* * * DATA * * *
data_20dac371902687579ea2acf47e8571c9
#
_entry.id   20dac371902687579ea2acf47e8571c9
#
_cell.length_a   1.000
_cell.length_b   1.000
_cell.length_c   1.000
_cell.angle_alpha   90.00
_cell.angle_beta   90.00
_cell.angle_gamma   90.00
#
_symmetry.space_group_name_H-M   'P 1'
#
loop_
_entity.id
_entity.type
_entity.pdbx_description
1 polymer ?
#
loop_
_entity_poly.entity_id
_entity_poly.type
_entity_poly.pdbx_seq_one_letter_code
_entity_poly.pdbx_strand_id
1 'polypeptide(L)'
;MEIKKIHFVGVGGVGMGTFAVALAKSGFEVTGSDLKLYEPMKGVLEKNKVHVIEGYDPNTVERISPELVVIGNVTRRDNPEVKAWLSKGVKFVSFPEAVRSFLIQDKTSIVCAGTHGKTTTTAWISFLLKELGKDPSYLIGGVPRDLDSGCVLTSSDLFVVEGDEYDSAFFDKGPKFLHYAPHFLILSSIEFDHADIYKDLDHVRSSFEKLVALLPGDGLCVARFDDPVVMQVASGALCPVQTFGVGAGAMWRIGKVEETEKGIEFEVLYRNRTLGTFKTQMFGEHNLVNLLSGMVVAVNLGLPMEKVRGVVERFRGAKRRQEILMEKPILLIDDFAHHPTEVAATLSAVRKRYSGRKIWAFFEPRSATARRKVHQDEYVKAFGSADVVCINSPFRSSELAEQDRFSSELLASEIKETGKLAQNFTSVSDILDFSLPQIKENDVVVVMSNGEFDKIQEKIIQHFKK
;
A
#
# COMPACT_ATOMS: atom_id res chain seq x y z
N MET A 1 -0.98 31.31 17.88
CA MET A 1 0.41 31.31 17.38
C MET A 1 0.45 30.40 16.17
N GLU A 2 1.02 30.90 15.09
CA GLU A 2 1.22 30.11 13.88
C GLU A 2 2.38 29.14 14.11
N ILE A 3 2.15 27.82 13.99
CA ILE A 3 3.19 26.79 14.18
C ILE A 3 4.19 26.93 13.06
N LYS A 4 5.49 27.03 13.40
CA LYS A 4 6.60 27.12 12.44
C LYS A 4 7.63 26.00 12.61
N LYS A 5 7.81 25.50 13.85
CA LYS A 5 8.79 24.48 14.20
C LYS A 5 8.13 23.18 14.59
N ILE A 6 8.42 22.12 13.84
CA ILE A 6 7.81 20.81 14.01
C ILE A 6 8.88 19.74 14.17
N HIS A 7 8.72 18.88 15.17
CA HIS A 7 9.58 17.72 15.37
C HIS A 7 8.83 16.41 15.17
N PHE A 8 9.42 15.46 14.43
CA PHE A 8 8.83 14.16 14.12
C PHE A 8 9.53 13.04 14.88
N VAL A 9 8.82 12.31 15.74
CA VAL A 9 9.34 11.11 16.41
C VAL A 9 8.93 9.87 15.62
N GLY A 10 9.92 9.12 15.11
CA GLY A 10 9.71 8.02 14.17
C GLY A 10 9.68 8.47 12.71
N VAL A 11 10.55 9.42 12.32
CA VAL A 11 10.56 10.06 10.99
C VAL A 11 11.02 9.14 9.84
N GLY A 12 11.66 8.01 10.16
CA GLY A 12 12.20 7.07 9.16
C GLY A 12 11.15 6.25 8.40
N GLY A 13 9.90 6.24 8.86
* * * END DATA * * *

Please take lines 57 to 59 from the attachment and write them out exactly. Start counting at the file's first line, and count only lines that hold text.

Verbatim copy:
C VAL A 9 8.93 9.87 15.62
N GLY A 10 9.92 9.12 15.11
CA GLY A 10 9.71 8.02 14.17